Staghorn coral is considered one of the more threatened types of coral in the world today. Staghorn coral is a branching coral with cylindrical branches ranging from just a few centimeters to over 6.5 feet in length. It is considered one of the three most important Caribbean corals in terms of its contribution to fishery habitat and reef growth.
Staghorn Coral Distribution
Staghorn coral is currently found throughout the Bahamas, Florida Keys, and the Caribbean islands, as well as Venezuela. Staghorn coral occurs in the western Gulf of Mexico, but has not been found in United States waters in the Gulf of Mexico. The northern limit is on the east coast of Florida near Boca Raton.
Staghorn Coral Reproduction
The dominant mode of reproduction for the Staghorn Coral is asexual fragmentation, with new colonies forming when branches break off a colony and reattach to the substrate. Staghorn Coral sexually reproduce via broadcast spawning of gametes into the water column once each year in August and September. The coral larvae (planula) live in the plankton for several days until finding a suitable place to settle, but very few larvae actually survive this process.
Staghorn Coral Habitat
This type of coral is generally found in back reef and fore reef environments from 0-100 feet deep. The placement of the staghorn coral is controlled by wave forces, suspended sediments, ad light availability. The NMFS has dedicated a critical habitat for staghorn coral in Florida, Puerto Rico, St John/St Thomas and St. Croix to help protect these beautiful coral colonies.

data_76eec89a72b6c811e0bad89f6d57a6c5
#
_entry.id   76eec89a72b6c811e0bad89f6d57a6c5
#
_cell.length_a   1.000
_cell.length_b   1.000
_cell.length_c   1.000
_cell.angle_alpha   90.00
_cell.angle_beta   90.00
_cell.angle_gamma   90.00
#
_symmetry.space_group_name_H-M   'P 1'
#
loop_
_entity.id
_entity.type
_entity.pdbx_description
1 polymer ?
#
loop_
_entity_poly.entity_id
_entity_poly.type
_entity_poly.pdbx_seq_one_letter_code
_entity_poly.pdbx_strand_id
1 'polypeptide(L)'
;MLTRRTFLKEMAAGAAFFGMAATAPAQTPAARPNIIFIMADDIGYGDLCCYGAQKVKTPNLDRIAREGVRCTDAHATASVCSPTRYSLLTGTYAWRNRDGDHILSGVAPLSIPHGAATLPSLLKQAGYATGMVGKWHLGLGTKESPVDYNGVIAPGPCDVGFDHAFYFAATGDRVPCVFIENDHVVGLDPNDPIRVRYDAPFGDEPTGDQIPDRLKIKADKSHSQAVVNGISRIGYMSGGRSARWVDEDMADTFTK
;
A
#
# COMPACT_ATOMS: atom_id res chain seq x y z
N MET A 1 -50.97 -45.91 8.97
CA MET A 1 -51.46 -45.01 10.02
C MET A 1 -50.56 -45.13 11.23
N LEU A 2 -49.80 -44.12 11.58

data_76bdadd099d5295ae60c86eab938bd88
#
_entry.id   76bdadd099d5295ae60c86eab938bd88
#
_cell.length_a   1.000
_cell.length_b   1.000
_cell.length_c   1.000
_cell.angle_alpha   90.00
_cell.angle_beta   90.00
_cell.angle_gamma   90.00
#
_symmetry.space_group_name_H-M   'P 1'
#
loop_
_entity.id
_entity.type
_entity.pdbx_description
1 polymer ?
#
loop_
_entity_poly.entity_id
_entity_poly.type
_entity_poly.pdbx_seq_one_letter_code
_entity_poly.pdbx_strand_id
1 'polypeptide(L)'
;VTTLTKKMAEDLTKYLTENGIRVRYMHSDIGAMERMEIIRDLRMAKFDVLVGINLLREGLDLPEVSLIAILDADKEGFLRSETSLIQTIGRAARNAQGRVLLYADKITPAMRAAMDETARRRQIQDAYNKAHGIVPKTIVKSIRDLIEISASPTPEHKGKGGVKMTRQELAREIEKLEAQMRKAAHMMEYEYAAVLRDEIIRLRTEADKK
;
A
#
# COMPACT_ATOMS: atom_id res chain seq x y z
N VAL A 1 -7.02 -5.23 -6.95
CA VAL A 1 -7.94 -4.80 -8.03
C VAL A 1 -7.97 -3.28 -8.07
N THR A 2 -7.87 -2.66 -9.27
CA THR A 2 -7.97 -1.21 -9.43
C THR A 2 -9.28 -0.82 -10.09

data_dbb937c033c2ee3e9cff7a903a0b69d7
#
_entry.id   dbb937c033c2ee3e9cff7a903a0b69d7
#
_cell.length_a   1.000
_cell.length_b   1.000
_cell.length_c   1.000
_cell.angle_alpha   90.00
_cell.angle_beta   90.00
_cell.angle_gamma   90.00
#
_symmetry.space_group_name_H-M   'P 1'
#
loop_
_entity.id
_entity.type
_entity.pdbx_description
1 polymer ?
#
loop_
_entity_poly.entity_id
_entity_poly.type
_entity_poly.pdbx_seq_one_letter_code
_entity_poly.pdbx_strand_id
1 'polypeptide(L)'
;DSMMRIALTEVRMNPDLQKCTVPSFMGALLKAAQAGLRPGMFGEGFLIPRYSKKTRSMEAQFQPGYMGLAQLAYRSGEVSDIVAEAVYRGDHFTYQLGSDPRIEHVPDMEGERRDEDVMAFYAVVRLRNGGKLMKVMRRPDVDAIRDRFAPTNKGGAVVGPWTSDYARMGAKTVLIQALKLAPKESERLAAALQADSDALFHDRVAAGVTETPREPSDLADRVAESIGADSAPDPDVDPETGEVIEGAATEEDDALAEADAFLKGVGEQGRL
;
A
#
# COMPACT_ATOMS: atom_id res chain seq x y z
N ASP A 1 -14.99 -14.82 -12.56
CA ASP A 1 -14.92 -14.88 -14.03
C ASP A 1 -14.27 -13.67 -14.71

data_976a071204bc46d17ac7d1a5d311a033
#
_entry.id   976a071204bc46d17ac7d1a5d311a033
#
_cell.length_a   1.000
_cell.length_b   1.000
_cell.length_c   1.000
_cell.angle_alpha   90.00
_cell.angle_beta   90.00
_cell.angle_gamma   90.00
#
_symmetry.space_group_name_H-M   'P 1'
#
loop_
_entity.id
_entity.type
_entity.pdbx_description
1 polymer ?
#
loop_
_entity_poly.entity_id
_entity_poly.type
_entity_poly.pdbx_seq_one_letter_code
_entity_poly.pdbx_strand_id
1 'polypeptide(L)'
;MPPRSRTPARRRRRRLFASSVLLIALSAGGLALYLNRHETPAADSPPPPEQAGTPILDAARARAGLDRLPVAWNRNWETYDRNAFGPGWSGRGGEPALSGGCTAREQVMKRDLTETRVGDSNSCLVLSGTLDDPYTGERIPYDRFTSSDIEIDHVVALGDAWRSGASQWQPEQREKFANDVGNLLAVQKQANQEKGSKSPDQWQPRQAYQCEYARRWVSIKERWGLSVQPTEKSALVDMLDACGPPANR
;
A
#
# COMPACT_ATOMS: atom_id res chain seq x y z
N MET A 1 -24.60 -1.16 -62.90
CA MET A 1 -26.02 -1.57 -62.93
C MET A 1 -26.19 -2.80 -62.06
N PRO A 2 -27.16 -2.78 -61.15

Staghorn Coral Threats
One of the greatest threats to the colonies of staghorn coral has been disease outbreaks, mainly of white band disease. Other more localized losses have occurred due to hurricanes, algae overgrowth, human impacts and other various factors such as pollution. This species of coral is very sensitive to damage from sedimentation, water temperature and salinity variations.
Staghorn Coral Conservation Efforts
The Florida Keys National Marine Sanctuary (FKNMS), the largest coral reef management entity in the region, has created programs that will help protect the preservation of staghorn coral. Zoning and channel markings and various restoration efforts to control predation and disease have been established to try and protect this endangered species of coral. Since 1980, populations of staghorn coral have rapidly collapsed due to many factors, and populations have declined by up to 98% since that time. Conservation efforts continue to be at the forefront to establish new ways to save the populations of this coral worldwide.